Question (WOODWEB Member) :
My production manager has our guys filing (by hand) laminate work that has come out of our $30K Brandt edgebander. Does this sound right? Do people still file by hand using those large farmer files? I'm sure they have better tools and much faster on the market, do you know of any? Shouldn't we be able to calibrate our edgebander for no filing once it is done? We spend a lot of time filing laminate jobs and it drives me crazy as a business owner.
(Laminate and Solid Surfacing Forum)
From contributor J:
I can tell you that we still have to do some handwork through our 46K Brandt bander. When we run PVC it pretty much comes out finished other than some possible glue to clean off here and there, but when we run laminate strips there always seems to be some filing to do just to get rid of the chatter marks.
Keeping the cutters sharp does help, but they will dull pretty fast with the HPL. Also depending on what material we are banding we may set the trimmers slightly high just so we donít have to worry about burn-through on a possible high spot of glue from when the panel was laid up.
I have seen banders that do not require any hand work when the parts come out, however this has always been at a mfg. showroom where the bander is not being used in a production setting and is only running sample pieces. I'm sure others will chime in that they have banders that require no hand work, perhaps 30 to 46K is not enough. I guess it would also depend on what condition you want to send your parts out in. I know of a company that employs three to four people and their only job is to file and clean parts when they come out of the bander.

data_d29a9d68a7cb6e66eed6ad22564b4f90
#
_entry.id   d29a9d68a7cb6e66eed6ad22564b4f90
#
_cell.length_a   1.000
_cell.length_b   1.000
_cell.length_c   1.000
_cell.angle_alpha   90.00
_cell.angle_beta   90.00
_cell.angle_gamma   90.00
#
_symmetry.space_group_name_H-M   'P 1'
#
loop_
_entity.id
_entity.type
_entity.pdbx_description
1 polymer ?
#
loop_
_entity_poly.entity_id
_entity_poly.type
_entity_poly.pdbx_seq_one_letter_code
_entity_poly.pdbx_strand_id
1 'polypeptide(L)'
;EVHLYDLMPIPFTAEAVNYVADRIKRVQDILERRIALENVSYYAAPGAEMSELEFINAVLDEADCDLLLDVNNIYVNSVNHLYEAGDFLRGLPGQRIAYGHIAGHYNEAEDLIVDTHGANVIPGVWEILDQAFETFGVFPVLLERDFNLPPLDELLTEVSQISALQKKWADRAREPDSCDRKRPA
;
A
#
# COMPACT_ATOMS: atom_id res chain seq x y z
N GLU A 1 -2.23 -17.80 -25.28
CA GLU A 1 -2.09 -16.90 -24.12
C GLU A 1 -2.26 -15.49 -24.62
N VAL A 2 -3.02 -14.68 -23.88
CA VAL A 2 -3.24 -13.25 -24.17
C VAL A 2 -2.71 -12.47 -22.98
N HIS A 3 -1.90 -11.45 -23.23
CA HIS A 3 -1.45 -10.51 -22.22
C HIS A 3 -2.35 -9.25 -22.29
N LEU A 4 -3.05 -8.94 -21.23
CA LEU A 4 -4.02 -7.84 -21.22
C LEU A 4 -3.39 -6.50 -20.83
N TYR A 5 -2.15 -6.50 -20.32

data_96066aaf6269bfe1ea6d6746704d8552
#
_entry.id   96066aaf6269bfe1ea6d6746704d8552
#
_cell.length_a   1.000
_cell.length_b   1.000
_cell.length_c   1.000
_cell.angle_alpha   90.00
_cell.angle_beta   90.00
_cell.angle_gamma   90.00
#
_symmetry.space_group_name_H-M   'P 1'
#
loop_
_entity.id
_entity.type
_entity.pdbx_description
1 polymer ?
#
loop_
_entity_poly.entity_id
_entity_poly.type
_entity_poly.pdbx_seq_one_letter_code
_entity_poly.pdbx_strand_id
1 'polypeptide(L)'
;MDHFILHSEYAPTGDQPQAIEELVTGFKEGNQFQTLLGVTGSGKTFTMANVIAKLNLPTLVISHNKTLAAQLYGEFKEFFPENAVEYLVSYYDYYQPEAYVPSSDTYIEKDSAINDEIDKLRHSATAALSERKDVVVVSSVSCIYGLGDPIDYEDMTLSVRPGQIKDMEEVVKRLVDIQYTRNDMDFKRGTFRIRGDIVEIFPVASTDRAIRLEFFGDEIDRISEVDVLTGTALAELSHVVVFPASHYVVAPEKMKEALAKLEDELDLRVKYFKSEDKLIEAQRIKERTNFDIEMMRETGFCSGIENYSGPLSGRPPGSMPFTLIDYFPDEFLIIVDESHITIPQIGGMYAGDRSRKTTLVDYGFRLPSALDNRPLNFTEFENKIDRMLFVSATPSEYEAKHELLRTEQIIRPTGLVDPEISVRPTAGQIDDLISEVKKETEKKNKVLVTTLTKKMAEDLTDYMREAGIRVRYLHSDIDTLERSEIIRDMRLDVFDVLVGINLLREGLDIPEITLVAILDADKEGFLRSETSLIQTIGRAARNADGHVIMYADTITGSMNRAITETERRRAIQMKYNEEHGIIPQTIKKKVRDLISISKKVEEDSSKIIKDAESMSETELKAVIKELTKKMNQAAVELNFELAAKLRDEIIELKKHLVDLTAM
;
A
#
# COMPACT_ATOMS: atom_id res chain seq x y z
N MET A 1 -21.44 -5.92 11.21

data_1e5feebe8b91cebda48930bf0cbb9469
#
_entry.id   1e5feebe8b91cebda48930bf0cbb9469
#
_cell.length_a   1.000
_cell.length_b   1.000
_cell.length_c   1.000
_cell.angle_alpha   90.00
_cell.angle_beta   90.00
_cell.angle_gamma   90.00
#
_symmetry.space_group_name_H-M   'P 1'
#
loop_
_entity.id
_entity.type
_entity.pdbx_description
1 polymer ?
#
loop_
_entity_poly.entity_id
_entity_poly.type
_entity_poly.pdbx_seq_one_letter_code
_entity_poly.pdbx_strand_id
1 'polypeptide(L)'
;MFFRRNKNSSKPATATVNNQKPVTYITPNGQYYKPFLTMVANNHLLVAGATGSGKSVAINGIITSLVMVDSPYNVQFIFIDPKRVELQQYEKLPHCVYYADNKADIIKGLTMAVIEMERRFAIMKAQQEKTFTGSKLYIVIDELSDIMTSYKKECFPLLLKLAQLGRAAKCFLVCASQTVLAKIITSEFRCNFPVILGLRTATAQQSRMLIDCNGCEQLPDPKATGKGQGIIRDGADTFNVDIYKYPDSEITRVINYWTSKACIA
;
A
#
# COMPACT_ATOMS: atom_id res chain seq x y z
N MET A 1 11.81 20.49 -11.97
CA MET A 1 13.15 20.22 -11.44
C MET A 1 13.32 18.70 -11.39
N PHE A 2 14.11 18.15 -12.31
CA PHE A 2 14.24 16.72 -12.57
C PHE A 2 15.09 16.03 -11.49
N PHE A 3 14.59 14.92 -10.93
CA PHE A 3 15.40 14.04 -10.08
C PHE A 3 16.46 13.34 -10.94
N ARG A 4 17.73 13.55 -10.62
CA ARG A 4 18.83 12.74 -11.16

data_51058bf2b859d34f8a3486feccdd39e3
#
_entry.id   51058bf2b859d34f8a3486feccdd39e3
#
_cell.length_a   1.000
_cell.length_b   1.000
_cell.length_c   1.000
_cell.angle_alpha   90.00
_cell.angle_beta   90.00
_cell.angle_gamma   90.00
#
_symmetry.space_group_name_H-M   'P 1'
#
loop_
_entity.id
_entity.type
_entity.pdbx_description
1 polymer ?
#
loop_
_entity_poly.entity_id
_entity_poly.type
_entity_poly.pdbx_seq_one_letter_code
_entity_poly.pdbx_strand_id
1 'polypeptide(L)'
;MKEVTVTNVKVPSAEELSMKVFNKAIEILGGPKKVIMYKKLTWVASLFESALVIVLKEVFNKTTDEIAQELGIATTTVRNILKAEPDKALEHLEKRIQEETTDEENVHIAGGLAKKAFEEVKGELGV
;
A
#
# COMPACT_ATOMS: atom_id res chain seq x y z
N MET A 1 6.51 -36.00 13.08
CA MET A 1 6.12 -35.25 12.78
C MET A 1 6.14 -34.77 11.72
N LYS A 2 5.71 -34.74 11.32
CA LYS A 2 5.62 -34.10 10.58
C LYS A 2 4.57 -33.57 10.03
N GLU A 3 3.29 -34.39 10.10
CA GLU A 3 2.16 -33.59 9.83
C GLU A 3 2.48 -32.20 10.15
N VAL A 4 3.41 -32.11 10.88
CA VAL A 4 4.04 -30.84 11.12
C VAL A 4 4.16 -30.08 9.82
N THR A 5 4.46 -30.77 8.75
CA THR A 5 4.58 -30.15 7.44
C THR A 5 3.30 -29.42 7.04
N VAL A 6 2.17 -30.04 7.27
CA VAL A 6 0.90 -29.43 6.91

1. The tooling has to be sharp and it does not last long for this, but I think sharpening is less expensive than filing. I keep one or two extra sets of tooling available so I have at least one to use when I get them sharpened.
2. Use laid up panels from a factory if you can't get them flat enough in your shop. We can't do it that flat with contact cement.
3. If your machine allows, set the routers at a very slight bevel so if there is a high spot on the panel, it will not cut into the laminate very much. If your machine does not allow it, there may be a bevel tool available for your machine or have one made. I use a very slight bevel, less than 1/2 degree.
4. At this point, I either have no filing or just breaking the edge. I only go through this much trouble if I have a large quantity of parts to run, or else it takes more time to set up the bander this way than to file.